A PROPOSAL by Prime Minister Kevin Rudd to radically overhaul the process of electing the Australian Labor Party’s leader has been widely welcomed by local union representatives, despite a ‘crisis’ meeting of some national union bosses reportedly being held over the plans tomorrow.
While The Age reported this week six trade unions, aligned with the ALP’s right wing, would meet in Sydney tomorrow amid discontent over a plan to curb the power of caucus, hence the influence of unions on ALP caucus members, no such concerns were evident among local unions.
On 22 July a special caucus meeting is set to discuss the new leadership voting process proposed by Mr Rudd which would see the party’s parliamentary leader elected jointly by the ALP’s rank and file members and caucus, with each having 50 per cent of the vote.
When The Express asked local ALP and union spokespersons yesterday for their response to the proposals, the feedback was overwhelmingly positive.
Gippsland Trades and Labour Council secretary John Parker said be believed the move would meet the needs of many workers who had joined the ALP and were “keen to have more input into the party itself and in how it is structured”.
“This would mean that local branches and members can actually have some influence over what is happening, and the more that process happens within parties, the better,” he said.
Construction, Forestry, Mining and Energy Union Victorian district president Luke van der Meulen agreed, saying the “whole (ALP) leadership fiasco has been a real problem for the Australian government over the last year – a very unhelpful distraction – and anything that can eliminate that complete sideshow would be good for the Australian people”.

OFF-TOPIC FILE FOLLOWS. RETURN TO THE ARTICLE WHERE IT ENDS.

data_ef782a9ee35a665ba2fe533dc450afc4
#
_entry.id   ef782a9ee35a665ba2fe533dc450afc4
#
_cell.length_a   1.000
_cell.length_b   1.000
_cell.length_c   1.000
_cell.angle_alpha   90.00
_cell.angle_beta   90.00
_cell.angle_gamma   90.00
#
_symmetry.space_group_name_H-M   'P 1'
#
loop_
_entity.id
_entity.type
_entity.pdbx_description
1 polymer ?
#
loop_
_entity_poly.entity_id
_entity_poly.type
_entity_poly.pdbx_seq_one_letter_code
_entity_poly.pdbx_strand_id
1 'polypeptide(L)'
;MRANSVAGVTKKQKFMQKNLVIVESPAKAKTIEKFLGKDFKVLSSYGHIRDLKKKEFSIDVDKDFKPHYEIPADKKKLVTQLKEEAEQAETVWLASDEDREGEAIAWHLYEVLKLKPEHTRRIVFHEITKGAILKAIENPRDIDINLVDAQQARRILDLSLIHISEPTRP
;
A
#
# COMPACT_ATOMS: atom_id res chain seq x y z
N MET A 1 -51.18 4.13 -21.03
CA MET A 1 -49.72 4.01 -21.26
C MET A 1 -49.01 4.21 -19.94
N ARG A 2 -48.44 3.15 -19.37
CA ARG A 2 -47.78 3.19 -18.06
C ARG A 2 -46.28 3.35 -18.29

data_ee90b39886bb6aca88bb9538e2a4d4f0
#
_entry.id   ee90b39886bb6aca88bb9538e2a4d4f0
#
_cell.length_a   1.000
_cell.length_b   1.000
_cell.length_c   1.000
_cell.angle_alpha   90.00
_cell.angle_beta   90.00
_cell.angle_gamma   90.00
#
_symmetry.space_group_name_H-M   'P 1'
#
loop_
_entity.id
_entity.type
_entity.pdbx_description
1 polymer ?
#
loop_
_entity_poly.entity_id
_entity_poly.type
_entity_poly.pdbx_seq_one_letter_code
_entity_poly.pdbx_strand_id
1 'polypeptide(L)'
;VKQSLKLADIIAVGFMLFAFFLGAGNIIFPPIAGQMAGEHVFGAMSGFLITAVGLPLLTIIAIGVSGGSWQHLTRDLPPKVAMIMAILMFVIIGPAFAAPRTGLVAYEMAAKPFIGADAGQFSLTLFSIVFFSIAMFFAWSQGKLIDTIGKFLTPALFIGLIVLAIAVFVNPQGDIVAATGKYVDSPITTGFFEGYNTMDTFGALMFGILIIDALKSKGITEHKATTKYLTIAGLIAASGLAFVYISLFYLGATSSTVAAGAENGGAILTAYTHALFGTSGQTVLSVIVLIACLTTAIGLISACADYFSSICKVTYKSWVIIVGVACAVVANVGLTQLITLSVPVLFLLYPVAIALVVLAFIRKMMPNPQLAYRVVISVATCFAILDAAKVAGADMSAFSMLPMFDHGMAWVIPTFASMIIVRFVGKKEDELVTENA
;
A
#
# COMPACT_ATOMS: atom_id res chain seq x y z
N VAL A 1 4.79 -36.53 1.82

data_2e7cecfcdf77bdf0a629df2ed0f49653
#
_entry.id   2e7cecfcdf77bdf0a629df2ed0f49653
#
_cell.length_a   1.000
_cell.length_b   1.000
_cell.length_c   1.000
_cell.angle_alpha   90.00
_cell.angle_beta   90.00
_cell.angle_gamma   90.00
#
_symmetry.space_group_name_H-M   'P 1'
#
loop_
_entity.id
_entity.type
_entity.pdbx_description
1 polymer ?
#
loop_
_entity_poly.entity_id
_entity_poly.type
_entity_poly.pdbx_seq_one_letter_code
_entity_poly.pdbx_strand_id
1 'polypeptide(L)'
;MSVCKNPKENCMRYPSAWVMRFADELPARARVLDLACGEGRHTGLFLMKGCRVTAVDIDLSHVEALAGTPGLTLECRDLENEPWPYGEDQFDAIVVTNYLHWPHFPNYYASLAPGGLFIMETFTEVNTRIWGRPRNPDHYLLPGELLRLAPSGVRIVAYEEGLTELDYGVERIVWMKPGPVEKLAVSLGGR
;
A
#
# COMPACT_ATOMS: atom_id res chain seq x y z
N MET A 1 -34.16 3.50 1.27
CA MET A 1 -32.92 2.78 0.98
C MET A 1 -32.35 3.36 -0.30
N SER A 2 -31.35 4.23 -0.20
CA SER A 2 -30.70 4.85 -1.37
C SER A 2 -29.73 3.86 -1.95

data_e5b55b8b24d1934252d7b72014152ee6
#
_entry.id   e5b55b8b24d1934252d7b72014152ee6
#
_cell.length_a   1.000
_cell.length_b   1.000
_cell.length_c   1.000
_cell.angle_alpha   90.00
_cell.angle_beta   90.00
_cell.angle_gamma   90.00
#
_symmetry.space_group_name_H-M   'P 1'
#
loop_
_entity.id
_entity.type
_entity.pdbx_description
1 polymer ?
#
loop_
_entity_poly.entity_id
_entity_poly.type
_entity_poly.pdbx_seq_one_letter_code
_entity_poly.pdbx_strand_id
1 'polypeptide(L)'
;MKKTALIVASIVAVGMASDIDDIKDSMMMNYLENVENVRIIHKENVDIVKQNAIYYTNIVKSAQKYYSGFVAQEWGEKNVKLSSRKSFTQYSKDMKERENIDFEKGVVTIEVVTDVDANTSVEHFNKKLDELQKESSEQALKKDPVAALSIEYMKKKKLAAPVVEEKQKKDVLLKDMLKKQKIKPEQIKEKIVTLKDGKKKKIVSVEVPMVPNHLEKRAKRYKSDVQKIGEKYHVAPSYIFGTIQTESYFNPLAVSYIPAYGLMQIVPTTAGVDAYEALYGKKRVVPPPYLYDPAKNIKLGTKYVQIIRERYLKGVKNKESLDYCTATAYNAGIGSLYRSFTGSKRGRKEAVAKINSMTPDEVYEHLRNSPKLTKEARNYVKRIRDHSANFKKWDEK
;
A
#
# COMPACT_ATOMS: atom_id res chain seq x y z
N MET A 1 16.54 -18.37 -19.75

Asked whether be believed unions felt threatened by reforms which could ultimately diminish their own influence in the voting process, Mr van der Meulen said “I wish we had this power we are (reported as) supposedly having”.
“At the end of the day, we represent people who are workers in Australia and we will try to influence (governments) in the same way as anyone else does and if everyone is getting a fair go at that, that’s how democracy is supposed to work.”
Local Australian Manufacturing Workers Union organiser Steve Dodd backed comments by AMWU state secretary Steve Dargabel that the proposal “looks quite good”.
Mr Dargabel, however, said the proposal was a matter for the ALP to internally consider “and not the unions”, adding “we are separate from the ALP, but I wish them well in their considerations”.
ALP candidate for Gippsland Jeff McNeill said the reforms would “further democracy” in the party.
“I am a great believer in people having the opportunity to contribute at that level,” he said.
Mr McNeill agreed with Mr Parker’s view that the Federal Opposition should consider “taking the same sort of direction” rather than, according to the candidate, “just taking advice from the big end of town”.